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Reader comment on item: When Arab Politicians' Shouts and Whispers Contradict

Submitted by David (United States), Dec 13, 2022 at 19:15

I commented that I would no longer comment here, a few days ago, in a comment that was, after all, not published. Probably due to the fact it was not entirely topical to this subject. Since I do continue following the author's Twitter activity, which seems to border on intentional provocation sometimes, I'm breaking my vow.

On the subject of the contradictions between what politicians say in public and what they say in private, indeed it's a long held observation that what is said in public, is more important. None other than Tom Friedman observed this, in one of his precious few moments of accurate insight, in his long NYT career.

Relating to this, I find the author's observation of his interactions with Avigdor Liberman, to be surprising in itself, if I may take note. Liberman's statement that he thinks Gaza can be "Singapore," does not personally surprise me. His position with regard to politics, is entirely situational, and now he is motivated primarily by hatred toward the future PM. Hence the shift, in recent years, from focusing his political attacks on Israeli Arabs, to focusing political attacks on the ultra-Orthodox instead.

It is surprising to hear the author implicitly endorse such views on the proper incentive structure to change the circumstances of the Gaza Strip, however, directly in contradiction to everything the author has repeatedly posted on that particular subject. Shall it be assumed that the author's opinion on this particular subject, has changed? For a long time, Dr. Pipes has noted, and I think correctly, that neither financial improvement nor dialogue, is the way to change the Gaza Strip or anywhere else, but rather that the basis of change, must be an insistence on recognition of Israel, i.e. "victory." This has borne out as a reality in the long decades that Israel has confronted with terrorism from the strip. Indeed the strip has been a source of difficulty more than Judea and Samaria, for many, many decades.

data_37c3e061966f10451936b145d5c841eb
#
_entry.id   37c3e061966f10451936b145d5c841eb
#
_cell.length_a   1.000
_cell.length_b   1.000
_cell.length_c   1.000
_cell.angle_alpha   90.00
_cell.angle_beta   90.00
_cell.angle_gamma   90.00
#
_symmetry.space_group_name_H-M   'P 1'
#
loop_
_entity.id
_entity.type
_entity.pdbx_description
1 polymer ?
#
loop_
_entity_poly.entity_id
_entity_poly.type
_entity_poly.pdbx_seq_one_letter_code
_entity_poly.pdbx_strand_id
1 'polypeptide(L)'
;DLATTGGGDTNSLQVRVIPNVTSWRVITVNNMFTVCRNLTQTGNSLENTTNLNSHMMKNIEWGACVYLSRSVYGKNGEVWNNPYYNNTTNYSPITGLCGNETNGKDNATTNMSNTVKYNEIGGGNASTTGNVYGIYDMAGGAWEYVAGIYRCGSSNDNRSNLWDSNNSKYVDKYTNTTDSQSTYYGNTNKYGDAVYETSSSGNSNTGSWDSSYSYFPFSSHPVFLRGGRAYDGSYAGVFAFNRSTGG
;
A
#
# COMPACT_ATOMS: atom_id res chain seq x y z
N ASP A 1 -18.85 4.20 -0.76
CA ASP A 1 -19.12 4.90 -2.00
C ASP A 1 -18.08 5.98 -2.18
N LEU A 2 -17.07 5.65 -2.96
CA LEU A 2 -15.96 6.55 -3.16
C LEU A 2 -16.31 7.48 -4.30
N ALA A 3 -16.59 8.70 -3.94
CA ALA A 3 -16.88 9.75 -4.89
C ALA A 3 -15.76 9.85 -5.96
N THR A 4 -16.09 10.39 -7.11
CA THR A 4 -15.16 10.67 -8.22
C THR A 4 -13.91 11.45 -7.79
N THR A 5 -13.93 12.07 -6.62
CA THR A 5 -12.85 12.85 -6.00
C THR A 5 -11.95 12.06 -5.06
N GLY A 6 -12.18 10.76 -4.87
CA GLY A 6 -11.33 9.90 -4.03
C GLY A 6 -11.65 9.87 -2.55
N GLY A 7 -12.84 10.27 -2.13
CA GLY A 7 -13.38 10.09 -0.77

If I were Liberman I'd be rather embarrassed to repeat, word for word, a prediction for Gaza that was famously uttered by Shimon Peres some 30 years ago, and proved to be spectacularly wrong. At least Peres had other accomplishments to his credit, and might be forgiven for underestimating the tenacity of old hatred in the Mideast. Three decades of bitter lessons afterwards, it seems spectacularly idiotic on the part of Liberman, to repeat such a prediction. But getting back to the point about politicians, personal pique can be as much of a driving force for what they do and say, as any kind of common sense and ideology.

It is my hope that the author doesn't succumb to such a malady himself.


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Daniel Pipes replies:

I did not post your long excursus on my tweets because they were fundamentally ill-judged and I did not wish to spend the time explaining myself.

You've done the same about the Lieberman tweet, https://twitter.com/DanielPipes/status/1602721848705392641, though this time I will reply to you:

My quoting Lieberman in no sense implies agreement with him. In fact, I thoroughly disagree with him and was displeased to hear what he told me. He sounded half like Shimon Peres and half like Yasir Arafat.

So, how about stopping fancifully to interpret me? Just respond to what I write, not what I do not?

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